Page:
The truth about forever is that it does not exist nor does now the fairy tale of my childhood. This is what I learnt in my nature trail and I was stunned. The truth is I had heard about the changes but like always we hear a lot of things without actually imbibing anything. But when I saw the nature I realised how suddenly I came to be living in the city rather than its outskirts. All these years I was so busy enjoying the delights of the city and with education, career, and a lot of things I had nearly forgotten my affair with nature. Now my city is all concrete with greens at some far-off intervals as a reminder or maybe to show we still leave in this world. There are huge towers everywhere and trees somewhere so as to show they do exist.

Now I realised that our wilds were an orphan, they were not owned by the forest department and as such could be claimed by anyone. The orphan was duly adopted and the nature now presents in civilised form fit for being inhabited by the civilized animals- human. The wild element was ruthlessly annihilated and the nature now was entitled for a job. It now served its duty perfectly by presenting itself to a nature trail where everybody could learn about nature and it even earned a salary plus some reputation.

The trees are well grouped, everything arranged in an orderly manner to give a wild and disorderly appearance. I really don’t understand why couldn’t people study nature in its true form earlier, was it really so substandard? How does our quality of life and living improve by breathing in polluted air instead of clean air or by sights of concrete or plasma/led screens instead of pleasing greenery? Is our music really better than singing of birds and laughter? Why do most people require stimulants for living if success provides happiness better than nature?
In wilderness I sense the miracle of life, and behind it our scientific accomplishments fade to trivia. - Charles A. Lindbergh

If we had Truly Loved

What would the world be, once bereft
Of wet and of wildness? Let them be left,
O let them be left, wildness and wet;
Long live the weeds and the wilderness yet.
~Gerard Hopkins

Shouldn’t I be happy that the nature I loved and still love is starting to gain respect but I still can’t get over the fact that the ‘Lord of the surroundings’ is been treated like a ‘dignified visitor’. I have no complaints about the people who trying to preserve the nature at least they are trying to do something in which we failed. How can 1-2 acres of land be the same as thousands of acres of lost nature? 

I answered my earlier question with confidence that I haven’t changed; my love is still the same but on retrospect I have to recheck the depth of my love. Had I truly loved, I wouldn’t have been too busy to intervene when nature was stripped off its dignity. I didn’t care enough, I was too selfish to look beyond my life, my wants that I didn’t even notice losing something I already had.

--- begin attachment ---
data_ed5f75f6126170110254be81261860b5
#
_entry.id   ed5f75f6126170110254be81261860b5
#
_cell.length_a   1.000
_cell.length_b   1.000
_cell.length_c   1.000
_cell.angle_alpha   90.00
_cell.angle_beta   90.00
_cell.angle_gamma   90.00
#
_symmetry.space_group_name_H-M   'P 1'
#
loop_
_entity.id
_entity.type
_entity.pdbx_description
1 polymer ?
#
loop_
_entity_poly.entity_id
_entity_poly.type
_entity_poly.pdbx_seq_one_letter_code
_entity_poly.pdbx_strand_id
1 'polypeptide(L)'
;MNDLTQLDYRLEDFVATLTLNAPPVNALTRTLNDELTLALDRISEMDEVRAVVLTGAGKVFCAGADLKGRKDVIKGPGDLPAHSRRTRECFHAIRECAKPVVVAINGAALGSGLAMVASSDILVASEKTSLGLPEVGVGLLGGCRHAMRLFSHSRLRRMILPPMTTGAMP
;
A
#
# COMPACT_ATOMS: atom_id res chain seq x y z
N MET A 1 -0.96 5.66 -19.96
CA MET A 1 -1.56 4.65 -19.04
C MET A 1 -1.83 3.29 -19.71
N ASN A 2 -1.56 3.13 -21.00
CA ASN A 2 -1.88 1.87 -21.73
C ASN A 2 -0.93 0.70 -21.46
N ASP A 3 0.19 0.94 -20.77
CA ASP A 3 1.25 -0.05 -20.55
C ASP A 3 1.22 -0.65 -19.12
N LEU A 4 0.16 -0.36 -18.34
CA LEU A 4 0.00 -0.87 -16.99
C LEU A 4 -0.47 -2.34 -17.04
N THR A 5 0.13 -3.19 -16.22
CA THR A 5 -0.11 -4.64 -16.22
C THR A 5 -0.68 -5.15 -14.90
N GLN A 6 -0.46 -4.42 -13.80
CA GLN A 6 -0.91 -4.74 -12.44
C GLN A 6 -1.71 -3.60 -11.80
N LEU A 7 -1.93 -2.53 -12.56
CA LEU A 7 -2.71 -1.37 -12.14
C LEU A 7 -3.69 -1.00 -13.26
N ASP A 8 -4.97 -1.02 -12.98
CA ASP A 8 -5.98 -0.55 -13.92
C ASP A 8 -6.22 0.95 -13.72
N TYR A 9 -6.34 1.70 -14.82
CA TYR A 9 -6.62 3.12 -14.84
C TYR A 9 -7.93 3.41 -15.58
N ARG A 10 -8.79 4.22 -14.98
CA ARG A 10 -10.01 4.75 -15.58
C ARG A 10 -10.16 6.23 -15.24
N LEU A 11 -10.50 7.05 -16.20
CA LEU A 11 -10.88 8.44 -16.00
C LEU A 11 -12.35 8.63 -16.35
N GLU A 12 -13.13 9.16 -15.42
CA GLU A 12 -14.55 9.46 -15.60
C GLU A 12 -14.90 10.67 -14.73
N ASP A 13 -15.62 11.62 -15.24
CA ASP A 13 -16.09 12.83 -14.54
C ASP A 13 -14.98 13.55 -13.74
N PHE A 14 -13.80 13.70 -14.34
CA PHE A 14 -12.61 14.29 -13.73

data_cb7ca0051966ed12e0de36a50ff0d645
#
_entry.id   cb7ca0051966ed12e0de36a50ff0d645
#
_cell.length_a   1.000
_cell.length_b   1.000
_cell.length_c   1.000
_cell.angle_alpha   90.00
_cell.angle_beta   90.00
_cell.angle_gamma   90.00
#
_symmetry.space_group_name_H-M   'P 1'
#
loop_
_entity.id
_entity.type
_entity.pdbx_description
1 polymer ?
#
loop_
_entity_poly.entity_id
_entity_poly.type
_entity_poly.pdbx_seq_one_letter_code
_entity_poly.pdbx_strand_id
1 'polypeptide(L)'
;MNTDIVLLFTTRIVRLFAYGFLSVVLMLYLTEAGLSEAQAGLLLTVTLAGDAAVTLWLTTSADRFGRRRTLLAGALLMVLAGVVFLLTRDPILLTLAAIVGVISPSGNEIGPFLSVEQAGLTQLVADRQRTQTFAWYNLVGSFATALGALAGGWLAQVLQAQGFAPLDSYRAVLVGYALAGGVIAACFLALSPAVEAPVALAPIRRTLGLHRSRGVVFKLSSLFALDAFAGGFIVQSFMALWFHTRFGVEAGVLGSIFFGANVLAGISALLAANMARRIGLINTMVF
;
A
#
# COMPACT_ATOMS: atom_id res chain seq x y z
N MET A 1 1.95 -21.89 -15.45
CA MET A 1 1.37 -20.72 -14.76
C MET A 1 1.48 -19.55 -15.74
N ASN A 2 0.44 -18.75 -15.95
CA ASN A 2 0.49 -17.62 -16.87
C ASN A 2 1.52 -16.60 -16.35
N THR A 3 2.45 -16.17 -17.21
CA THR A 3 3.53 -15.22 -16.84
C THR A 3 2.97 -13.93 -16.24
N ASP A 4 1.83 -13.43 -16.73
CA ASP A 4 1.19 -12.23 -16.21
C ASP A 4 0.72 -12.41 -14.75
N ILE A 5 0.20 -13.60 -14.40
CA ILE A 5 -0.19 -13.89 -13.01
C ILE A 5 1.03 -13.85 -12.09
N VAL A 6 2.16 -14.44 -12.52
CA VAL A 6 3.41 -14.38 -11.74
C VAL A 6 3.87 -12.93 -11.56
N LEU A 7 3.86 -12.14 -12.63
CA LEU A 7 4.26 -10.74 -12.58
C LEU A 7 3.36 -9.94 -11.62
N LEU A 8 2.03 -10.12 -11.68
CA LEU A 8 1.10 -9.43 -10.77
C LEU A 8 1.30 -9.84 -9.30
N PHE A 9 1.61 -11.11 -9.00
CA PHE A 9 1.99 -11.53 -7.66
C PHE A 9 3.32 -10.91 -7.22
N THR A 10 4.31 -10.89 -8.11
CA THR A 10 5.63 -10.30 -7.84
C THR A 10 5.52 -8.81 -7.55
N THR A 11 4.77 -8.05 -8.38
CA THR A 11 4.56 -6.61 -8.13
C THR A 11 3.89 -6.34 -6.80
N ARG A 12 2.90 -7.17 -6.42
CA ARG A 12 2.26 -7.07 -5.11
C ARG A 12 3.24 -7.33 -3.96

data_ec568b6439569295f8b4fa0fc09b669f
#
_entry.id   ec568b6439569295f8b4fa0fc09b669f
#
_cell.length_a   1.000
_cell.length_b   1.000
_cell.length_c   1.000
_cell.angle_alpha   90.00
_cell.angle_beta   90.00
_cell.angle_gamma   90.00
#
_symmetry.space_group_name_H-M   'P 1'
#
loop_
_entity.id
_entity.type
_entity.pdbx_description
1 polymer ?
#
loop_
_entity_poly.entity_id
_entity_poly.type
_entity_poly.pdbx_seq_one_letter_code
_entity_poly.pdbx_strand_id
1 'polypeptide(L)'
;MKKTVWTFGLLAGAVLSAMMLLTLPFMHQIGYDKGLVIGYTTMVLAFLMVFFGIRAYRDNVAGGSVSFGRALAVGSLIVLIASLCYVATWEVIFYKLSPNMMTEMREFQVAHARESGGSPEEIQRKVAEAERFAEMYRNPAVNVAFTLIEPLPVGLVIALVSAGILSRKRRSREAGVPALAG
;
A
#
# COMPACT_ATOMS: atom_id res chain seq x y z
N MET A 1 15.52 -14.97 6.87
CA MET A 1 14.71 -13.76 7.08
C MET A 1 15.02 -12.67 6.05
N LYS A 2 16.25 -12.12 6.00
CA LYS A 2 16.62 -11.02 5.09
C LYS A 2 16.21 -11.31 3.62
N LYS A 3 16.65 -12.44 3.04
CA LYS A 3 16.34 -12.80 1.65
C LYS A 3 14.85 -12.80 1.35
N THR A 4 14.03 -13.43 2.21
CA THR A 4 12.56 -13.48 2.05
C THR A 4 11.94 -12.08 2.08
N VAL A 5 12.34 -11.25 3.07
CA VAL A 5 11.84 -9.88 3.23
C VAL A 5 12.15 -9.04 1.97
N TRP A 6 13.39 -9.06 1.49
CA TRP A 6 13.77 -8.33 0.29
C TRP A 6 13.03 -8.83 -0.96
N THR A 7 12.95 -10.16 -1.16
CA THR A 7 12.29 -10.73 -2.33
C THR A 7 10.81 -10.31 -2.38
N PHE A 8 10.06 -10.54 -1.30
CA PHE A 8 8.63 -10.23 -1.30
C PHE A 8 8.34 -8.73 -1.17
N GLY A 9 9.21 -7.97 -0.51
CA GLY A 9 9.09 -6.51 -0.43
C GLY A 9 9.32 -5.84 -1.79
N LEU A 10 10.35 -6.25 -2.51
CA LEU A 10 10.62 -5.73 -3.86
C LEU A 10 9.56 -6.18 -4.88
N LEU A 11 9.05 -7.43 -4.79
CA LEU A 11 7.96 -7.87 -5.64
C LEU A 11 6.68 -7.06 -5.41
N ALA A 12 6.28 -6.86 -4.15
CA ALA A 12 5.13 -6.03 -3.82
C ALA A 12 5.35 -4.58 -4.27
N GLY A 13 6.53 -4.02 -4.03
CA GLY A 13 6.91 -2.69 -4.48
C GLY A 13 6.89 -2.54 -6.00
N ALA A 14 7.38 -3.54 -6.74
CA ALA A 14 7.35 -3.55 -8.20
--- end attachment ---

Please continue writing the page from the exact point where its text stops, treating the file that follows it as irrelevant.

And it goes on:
Now the only music is supplied by technical gadgets, no more singing of birds. No, the birds weren’t killed; the humans are not that cruel. The birds and insects became homeless and if they die wandering   nobody could blame it on humans. How long were these creatures planning to depend on the nature? What about self-dependence? My only hope is that they find a home somewhere on this planet in their own right but not in cages/zoos (not again to give humans the upper hand and show fake kindness)

The only one wish of any parent is to give their children more than what they themselves had in their childhood. I don’t know how we are going to manage our bargain when we have already lost what we had, we can’t promise them anything more when we are not even sure if we can give them the same amount. We still need to wake up to preserve the remaining part. We need to routinely remind ourselves of the saying, ‘the earth is not inherited from our ancestors but borrowed from our grandchildren’.

Great things are done when men and mountains meet.  This is not done by jostling in the street.  ~William Blake

Strive for a green earth
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  1. this is nicely written. agree with your ending message.

  2. Development at what cost? Even today when we go to small towns/villages we experience the real nature, but not in town.

    1. It is really sad that development is at the expense of nature. Conservation has become the need of the day.